New Pennsylvania law cracks down on kennels

By by Estelle Tran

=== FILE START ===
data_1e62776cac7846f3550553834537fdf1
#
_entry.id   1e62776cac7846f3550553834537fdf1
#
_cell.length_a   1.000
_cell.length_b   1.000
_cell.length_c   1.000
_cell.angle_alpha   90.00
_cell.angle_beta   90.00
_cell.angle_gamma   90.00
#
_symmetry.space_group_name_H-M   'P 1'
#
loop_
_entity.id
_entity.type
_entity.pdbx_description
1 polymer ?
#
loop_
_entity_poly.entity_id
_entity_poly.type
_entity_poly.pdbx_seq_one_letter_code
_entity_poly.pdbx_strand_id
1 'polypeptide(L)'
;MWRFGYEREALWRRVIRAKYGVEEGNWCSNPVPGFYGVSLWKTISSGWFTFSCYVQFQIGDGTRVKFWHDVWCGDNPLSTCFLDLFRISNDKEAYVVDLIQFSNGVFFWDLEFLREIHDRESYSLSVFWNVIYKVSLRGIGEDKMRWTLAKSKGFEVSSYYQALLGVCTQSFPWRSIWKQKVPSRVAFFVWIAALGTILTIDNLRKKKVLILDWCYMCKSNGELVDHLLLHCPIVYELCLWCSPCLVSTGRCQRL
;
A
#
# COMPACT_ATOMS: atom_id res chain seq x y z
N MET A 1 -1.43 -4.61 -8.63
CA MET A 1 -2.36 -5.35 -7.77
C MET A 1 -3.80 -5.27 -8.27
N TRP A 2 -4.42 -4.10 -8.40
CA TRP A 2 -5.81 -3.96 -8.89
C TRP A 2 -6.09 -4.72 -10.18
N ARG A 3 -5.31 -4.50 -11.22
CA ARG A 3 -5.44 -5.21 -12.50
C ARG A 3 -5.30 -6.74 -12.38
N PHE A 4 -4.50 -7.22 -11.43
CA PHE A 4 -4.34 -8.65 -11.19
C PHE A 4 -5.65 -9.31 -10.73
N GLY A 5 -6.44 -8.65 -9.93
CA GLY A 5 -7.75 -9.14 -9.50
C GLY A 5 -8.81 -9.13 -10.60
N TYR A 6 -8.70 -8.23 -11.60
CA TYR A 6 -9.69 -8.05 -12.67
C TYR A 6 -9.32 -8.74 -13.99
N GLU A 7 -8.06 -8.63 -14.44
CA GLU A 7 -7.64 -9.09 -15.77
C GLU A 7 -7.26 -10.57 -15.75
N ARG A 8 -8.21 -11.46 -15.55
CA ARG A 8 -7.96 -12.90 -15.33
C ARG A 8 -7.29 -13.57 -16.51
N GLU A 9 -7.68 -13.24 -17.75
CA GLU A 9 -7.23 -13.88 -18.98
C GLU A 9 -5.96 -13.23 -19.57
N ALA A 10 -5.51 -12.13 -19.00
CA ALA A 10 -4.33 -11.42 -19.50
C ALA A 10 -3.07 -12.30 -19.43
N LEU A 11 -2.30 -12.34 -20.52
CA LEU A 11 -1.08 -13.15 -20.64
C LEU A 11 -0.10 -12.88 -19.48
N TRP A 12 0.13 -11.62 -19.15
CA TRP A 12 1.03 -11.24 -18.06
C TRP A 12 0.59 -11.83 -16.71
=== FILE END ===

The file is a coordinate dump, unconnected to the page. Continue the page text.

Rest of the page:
‘ ‘ ‘ A law passed last week could save the lives of countless dogs in commercial kennels in… ‘ ‘ ‘ A law passed last week could save the lives of countless dogs in commercial kennels in Pennsylvania, which is known as the ‘puppy mill capital of the East.’ But not everyone agrees with the law in its entirety. ‘ ‘ ‘ The state Senate passed House Bill 2525, known as ‘the Dog Law,’ with amendments by a 49-1 vote on Oct. 8, and Gov. Ed Rendell signed the bill into law Thursday night. The bill’s main sponsor, Rep. James Casorio, D-Westmoreland, worked on the bill for more than two years. ‘ ‘ ‘ He said that he and the public are eager to put this law into effect, citing a May 14 rally in Harrisburg for new kennel regulations. ‘ ‘ ‘ ‘We are looking for a comprehensive and massive overhaul of this outdated and antiquated law,’ said Casorio. ‘It’s a bi-partisan issue. It’s part of a pledge to improve the conditions for dogs.’ ‘ ‘ ‘ The law works to ensure that dogs in commercial kennels have cleaner, larger primary enclosures. Commercial kennels are facilities that sell or transfer more than 60 dogs to dealers or pet shop owners each year. ‘ ‘ ‘ Dogs in these facilities will also be guaranteed daily exercise outside their holding enclosures as well as access to fresh water 24 hours a day. Many kennels will also have to expand the sizes of their holding enclosures and replace wire flooring, which can damage the dogs’ feet, with solid flooring. ‘ ‘ ‘ The Senate’s amendments included the establishment of a canine health board, made up of veterinarians and animal health experts, to decide when exceptions to the regulations are acceptable. Another key amendment gives commercial kennel owners one year, instead of 180 days, to improve their facilities. ‘ ‘ ‘ Though the law targets large breeding kennels, smaller kennels also will be required to have fire extinguishers and space for exercise. ‘ ‘ ‘ Casorio is careful to distinguish between kennels and negatively associated puppy mills, which are common in central and eastern Pennsylvania. The difference, he said, is in the number of dogs housed and the overall condition of the kennel. ‘ ‘ ‘ Some of the problem facilities are hundreds of feet long and hold thousands of dogs, he said. ‘ ‘ ‘ ‘Some [facilities] have no electricity and no protection from the elements,’ said Casorio. ‘They’re cruel and barbaric.’ ‘ ‘ ‘ However, some people don’t support the law in its entirety. The Pennsylvania Veterinary Medical Association voiced some concerns. ‘ ‘ ‘ The organization argued that solid flooring is not preferable over flooring with openings for drainage. ‘ ‘ ‘ ‘Solid flooring creates unsanitary conditions for the dogs housed in commercial breeding kennels. Even with diligent efforts to keep the primary enclosure clean, multiple dogs urinating and defecating on the floor at various times during a 24-hour period make it impossible to ensure that the primary enclosure will remain clean,’ said the association in a statement on its Web site. ‘ ‘ ‘ Casorio argued that solid flooring would be better than the current kennel standards of wire flooring. He recalled a time a farmer had to use tin snips to cut off the swollen leg of a dog that was caught in wire flooring. Another bill the state government is investigating, House Bill 2532, would make such actions illegal. Casorio said wire flooring is hazardous to the animals’ health. ‘ ‘ ‘ ‘I say that it is unsanitary now as it stands. It sometimes can be lethal,’ he said. ‘[Metal cages of dogs are sometimes] stacked 15 to 20 high on each other, so excrement runs down to the bottom.’ ‘ ‘ ‘ The recently passed law demands that primary enclosures rest no higher than 12 inches off of the floor and are not stacked upon other cages. ‘ ‘ ‘ The law also calls for allotted time each day for the dogs to be released from their holding enclosures to run around in a space that is at least twice the size of their holding containers. ‘ ‘ ‘ This point troubles the Pennsylvania Veterinary Medical Association. According to a release on the group’s Web site, the association supports an exercise requirement outside of primary enclosures. However, the group said it is concerned that dogs will be forced to exercise outdoors, even in extreme weather conditions. ‘ ‘ ‘ Tracy Wu, a Pitt senior and vice president of Pitt’s pre-veterinary club, said she agrees with the Pennsylvania Veterinary Medical Association that dogs do not have to get their exercise outdoors. ‘ ‘ ‘ ‘I guess they could have indoor areas,’ said Wu. ‘I went to a vet’s office, and they had an area in the basement, a concrete play area where dogs could be let out periodically to play with each other.’ ‘ ‘ ‘ Wu said that when dogs don’t get to move around, their muscles suffer from atrophy. They begin to decrease or waste away. ‘ ‘ ‘ ‘Like humans, dogs need fresh air and sunlight, or they’ll get lifeless and depressed,’ she said. ‘It’s like if you put a human in a box so they couldn’t move around.’ ‘ ‘ ‘ Kennel owners will now have to provide enclosures that are at least 6 inches higher than the dogs’ heads while standing and wide enough for the dogs to lie down. ‘ ‘ ‘ Legislators are also considering implementing regulations to ensure that kennels have air ventilation to let odors escape and to prevent condensation. Kennels will also have to remain between 50 and 85 degrees if dogs are present. ‘ ‘ ‘ Casorio said that in some cases, when holding enclosures are cleaned, kennel owners don’t remove the animals, and the cleaners may spray dogs with cleaning chemicals. ‘ ‘ ‘ Under Pennsylvania’s old dog law, commercial kennel owners aren’t subject to the same restrictions as other citizens. They can euthanize dogs without veterinary assistance. Casorio cited an incident in Berks County this month where two kennel owners legally killed 80 dogs. ‘ ‘ ‘ ‘Dogs are treated as commodities, whether it’s a pencil or a desk chair,’ he said. ‘ ‘ ‘ He said commercial kennel owners sometimes use plastic pipes and sledge hammers to break dogs’ vocal chords so they can’t bark. ‘ ‘ ‘ If the dog laws are passed, Casorio expects the Pennsylvania Department of Agriculture and its wardens to enforce the laws. ‘ ‘ ‘ Wu said that dog kennels should comply with public opinion despite the extra costs of larger enclosures and cleaner facilities. ‘ ‘ ‘ ‘I think the general public thinks that’s a good idea because they care about their pets. And they don’t want their dogs in a kennel being mistreated like that,’ said Wu. ‘You choose to do that business, so you have to take care of the animals.’